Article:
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Sergeant George W. Taylor | Texas Department of Criminal Justice, Texas Texas Department of Criminal Justice, Texas

Sergeant

George W. Taylor

Texas Department of Criminal Justice, Texas

End of Watch: Saturday, March 15, 1884

Bio & Incident Details

Age: 59

Tour: 4 years

Badge # Not available

Cause: Gunfire

Weapon: Shotgun; 12 gauge

Offender: sentenced to life in prison

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Sergeant George W. Taylor was employed at the East Texas Penitentiary near Rusk in Cherokee County as the “outside sergeant” or “dog sergeant” in charge of the bloodhounds used to chase escaping convicts. Every day he supervised the squads of 3-4 convicts, each with a convict guard, who were sent to work in the coal fields near the prison. Near sundown on Saturday, March 15, 1884, the convict squads were marching back to the prison when convicts T. W. Wallace, John Kennedy and G. W. Miller overpowered a guard and seized his 12 gauge double barreled shotgun. Another guard opened fire and wounded Wallace in the elbow, but the three convicts made their escape into the woods.

Sergeant Taylor and a group of guards, including his son, William Taylor, Hiram Newman, John J. Dial, Joe Summers and Assistant Superintendent (Captain) F. P. O’Brian, started trailing the escapees with a pack of bloodhounds. The dogs cornered the prisoners near a creek, but the darkness and thick brush made it difficult to see the prisoners across the creek. As the guards approached the baying dogs, a shotgun blast struck and wounded Guard Hiram Newman and his horse. Guard William Taylor and Captain O’Brian returned fire with pistols in the direction of the shotgun blast.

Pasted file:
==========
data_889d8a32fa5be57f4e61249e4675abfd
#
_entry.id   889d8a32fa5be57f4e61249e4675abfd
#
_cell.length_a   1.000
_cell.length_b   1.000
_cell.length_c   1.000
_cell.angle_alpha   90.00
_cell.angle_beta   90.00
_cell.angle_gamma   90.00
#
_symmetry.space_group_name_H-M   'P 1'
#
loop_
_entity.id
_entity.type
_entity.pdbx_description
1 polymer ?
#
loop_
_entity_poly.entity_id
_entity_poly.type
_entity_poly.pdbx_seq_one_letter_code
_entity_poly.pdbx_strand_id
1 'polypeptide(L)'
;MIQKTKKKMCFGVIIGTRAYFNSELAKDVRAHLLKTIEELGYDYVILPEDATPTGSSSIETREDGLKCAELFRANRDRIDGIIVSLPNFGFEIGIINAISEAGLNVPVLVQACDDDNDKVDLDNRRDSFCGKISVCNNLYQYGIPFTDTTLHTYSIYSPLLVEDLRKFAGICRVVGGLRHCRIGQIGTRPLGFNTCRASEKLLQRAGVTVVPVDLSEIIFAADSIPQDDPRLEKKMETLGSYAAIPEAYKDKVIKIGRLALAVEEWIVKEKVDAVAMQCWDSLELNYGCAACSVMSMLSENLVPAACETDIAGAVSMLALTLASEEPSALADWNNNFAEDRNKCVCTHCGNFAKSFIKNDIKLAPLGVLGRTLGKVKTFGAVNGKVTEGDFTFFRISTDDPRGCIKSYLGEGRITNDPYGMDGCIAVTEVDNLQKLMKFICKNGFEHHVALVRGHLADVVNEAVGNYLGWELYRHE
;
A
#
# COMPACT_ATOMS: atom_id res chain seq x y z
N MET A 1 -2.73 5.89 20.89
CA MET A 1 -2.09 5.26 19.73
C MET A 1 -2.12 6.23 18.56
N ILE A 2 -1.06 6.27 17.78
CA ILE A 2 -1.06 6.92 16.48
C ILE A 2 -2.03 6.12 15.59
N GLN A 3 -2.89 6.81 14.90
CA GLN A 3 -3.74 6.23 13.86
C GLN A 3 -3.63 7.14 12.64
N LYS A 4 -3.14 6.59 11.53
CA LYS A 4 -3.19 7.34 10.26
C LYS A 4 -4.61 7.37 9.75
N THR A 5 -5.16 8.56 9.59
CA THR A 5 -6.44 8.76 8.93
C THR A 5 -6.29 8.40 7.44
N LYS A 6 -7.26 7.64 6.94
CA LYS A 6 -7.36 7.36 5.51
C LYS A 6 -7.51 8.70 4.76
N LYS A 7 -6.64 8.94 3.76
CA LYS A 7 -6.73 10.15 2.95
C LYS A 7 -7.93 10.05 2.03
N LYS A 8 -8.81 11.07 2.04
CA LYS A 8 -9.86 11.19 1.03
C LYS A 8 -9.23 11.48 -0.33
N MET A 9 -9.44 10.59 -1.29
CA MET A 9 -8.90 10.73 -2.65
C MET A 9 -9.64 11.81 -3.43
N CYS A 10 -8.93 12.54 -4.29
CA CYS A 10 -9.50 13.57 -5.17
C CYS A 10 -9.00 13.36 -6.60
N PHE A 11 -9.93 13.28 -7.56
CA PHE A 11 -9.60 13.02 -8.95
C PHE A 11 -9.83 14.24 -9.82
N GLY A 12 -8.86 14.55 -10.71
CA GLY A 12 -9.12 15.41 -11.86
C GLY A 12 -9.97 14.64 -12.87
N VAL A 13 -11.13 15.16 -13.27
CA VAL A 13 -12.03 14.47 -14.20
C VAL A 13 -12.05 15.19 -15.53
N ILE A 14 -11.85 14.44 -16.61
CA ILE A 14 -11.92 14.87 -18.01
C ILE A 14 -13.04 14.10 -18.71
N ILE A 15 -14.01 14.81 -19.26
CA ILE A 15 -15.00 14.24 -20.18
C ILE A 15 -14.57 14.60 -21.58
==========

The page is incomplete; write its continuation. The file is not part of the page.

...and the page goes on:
Sergeant Taylor called to the guards, “Don’t shoot anymore boys; they have no more loads, and we will get them now.” Sergeant Taylor called on the convicts to “put down that gun.” Unbeknownst to Sergeant Taylor, Wallace had purchased 21 shotgun cartridges from a source outside the prison. One of the convicts fired another shotgun blast that struck Sergeant Taylor in the breast and knocked him off his horse. The guards returned fire but the convicts escaped. William Taylor found his father lying dead in an opening near the creek.

It is unknown at this time if John Kennedy or G. W. Miller were ever captured or prosecuted. T. W. Wallace remained at large until May of 1885 when he returned to the prison. He was convicted and sentenced to life in prison.

George W. Taylor was born in Alabama about 1825 and was about 59 at the time of his death. He married Caledonia Culp on February 15, 1855 and they had one son, William, about 1860. His wife apparently died and he remarried Mollie Welch on September 2, 1873 and they had a daughter named Eddie about 1877. His place of burial has not been located at this time.

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Sgt. Taylor,
On today, the 132nd anniversary of your death I would just like to say thank you for your service and sacrifice for the citizens of the state of Texas. There is no tougher job in Law Enforcement than that of a Corrections Officer.

R.I.P.
USBP

Anonymous
United States Border Patrol
March 15, 2016

 

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